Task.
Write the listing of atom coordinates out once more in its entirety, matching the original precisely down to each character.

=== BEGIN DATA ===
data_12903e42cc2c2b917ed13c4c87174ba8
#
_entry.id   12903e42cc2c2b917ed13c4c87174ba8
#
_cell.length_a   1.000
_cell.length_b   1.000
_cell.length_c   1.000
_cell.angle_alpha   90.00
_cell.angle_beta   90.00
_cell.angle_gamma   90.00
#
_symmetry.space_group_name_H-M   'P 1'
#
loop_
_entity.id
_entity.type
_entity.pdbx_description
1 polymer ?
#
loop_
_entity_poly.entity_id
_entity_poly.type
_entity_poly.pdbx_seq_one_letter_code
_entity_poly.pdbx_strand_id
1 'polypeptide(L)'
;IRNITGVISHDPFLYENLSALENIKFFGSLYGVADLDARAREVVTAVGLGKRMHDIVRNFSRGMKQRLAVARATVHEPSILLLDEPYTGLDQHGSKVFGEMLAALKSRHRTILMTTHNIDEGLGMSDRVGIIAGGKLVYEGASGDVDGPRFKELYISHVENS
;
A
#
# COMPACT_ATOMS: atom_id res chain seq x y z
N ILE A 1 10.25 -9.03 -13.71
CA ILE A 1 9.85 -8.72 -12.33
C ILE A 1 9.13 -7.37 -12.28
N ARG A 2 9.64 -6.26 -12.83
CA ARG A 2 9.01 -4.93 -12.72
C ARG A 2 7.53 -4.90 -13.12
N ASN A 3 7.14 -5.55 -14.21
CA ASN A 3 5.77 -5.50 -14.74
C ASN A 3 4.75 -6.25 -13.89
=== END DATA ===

data_12903e42cc2c2b917ed13c4c87174ba8
#
_entry.id   12903e42cc2c2b917ed13c4c87174ba8
#
_cell.length_a   1.000
_cell.length_b   1.000
_cell.length_c   1.000
_cell.angle_alpha   90.00
_cell.angle_beta   90.00
_cell.angle_gamma   90.00
#
_symmetry.space_group_name_H-M   'P 1'
#
loop_
_entity.id
_entity.type
_entity.pdbx_description
1 polymer ?
#
loop_
_entity_poly.entity_id
_entity_poly.type
_entity_poly.pdbx_seq_one_letter_code
_entity_poly.pdbx_strand_id
1 'polypeptide(L)'
;IRNITGVISHDPFLYENLSALENIKFFGSLYGVADLDARAREVVTAVGLGKRMHDIVRNFSRGMKQRLAVARATVHEPSILLLDEPYTGLDQHGSKVFGEMLAALKSRHRTILMTTHNIDEGLGMSDRVGIIAGGKLVYEGASGDVDGPRFKELYISHVENS
;
A
#
# COMPACT_ATOMS: atom_id res chain seq x y z
N ILE A 1 10.25 -9.03 -13.71
CA ILE A 1 9.85 -8.72 -12.33
C ILE A 1 9.13 -7.37 -12.28
N ARG A 2 9.64 -6.26 -12.83
CA ARG A 2 9.01 -4.93 -12.72
C ARG A 2 7.53 -4.90 -13.12
N ASN A 3 7.14 -5.55 -14.21
CA ASN A 3 5.77 -5.50 -14.74
C ASN A 3 4.75 -6.25 -13.89